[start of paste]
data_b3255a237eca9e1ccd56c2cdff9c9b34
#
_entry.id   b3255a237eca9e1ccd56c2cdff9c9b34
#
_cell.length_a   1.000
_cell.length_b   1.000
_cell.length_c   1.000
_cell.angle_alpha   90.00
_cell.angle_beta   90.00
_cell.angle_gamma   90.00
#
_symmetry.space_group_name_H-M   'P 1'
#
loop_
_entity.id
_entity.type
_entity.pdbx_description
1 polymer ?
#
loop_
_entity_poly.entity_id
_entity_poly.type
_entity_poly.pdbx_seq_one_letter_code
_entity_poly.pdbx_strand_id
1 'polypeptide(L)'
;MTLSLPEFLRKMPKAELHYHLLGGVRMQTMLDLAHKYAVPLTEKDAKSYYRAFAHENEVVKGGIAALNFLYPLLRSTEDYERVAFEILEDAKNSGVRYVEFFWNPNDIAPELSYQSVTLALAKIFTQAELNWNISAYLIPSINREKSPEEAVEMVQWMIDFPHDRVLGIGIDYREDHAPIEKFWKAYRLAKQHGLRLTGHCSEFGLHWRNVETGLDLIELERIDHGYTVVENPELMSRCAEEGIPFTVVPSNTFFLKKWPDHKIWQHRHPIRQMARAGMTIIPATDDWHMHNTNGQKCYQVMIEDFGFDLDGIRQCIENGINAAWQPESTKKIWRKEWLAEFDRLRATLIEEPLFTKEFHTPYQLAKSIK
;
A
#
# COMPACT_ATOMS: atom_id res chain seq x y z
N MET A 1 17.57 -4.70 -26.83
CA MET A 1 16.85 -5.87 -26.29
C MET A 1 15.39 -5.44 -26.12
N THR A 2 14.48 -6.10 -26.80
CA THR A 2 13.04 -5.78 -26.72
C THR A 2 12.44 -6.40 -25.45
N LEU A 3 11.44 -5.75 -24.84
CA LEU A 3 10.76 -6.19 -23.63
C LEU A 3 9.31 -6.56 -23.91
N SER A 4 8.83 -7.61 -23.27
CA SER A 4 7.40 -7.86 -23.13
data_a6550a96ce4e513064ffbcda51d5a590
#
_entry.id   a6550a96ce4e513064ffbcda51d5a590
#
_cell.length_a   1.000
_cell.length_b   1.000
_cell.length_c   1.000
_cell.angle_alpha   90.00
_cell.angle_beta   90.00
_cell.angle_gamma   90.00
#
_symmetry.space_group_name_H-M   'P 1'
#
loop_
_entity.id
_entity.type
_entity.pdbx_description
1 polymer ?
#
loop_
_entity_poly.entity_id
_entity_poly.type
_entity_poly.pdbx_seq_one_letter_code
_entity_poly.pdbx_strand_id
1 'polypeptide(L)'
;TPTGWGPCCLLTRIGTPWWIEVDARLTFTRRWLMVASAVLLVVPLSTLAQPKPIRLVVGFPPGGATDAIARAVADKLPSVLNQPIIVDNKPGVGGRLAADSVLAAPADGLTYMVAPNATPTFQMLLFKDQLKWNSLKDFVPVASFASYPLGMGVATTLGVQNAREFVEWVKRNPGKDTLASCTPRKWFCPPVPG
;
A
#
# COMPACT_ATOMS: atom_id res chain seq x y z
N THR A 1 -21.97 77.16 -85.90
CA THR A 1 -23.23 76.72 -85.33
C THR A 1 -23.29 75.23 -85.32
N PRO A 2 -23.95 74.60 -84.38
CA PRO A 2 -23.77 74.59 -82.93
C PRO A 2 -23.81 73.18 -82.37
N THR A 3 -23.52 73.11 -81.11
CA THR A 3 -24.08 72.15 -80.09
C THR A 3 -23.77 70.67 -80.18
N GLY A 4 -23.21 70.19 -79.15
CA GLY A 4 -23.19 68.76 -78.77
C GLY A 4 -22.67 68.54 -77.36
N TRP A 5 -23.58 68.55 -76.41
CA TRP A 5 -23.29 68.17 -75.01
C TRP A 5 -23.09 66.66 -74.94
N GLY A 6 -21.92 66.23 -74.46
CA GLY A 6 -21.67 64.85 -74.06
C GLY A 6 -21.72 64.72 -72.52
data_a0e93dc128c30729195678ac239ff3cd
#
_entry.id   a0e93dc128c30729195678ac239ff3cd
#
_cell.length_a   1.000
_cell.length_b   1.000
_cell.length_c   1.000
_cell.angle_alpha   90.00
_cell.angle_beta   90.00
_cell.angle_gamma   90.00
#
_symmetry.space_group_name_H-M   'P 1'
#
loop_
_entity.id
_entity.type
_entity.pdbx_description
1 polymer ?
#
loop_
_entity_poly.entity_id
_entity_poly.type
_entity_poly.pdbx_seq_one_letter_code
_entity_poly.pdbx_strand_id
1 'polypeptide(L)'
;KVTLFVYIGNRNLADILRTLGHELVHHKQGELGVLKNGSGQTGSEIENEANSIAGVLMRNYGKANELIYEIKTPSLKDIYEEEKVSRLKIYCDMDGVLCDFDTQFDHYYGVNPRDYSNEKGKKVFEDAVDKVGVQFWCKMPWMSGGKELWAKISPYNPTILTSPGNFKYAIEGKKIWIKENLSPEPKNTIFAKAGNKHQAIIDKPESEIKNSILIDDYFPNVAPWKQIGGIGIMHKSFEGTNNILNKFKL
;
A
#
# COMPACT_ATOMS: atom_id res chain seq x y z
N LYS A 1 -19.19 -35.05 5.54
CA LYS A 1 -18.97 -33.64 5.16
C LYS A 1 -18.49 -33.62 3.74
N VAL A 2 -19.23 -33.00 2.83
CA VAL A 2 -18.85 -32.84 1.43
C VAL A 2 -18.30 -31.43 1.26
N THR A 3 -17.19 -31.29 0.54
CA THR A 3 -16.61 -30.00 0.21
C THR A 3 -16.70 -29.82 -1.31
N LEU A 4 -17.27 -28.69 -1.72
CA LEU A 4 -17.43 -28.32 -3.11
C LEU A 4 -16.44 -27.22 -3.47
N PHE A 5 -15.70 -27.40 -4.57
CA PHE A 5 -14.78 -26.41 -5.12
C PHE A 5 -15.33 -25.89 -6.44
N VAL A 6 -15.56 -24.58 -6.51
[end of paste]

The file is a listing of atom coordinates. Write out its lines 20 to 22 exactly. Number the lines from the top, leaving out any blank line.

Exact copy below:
loop_
_entity_poly.entity_id
_entity_poly.type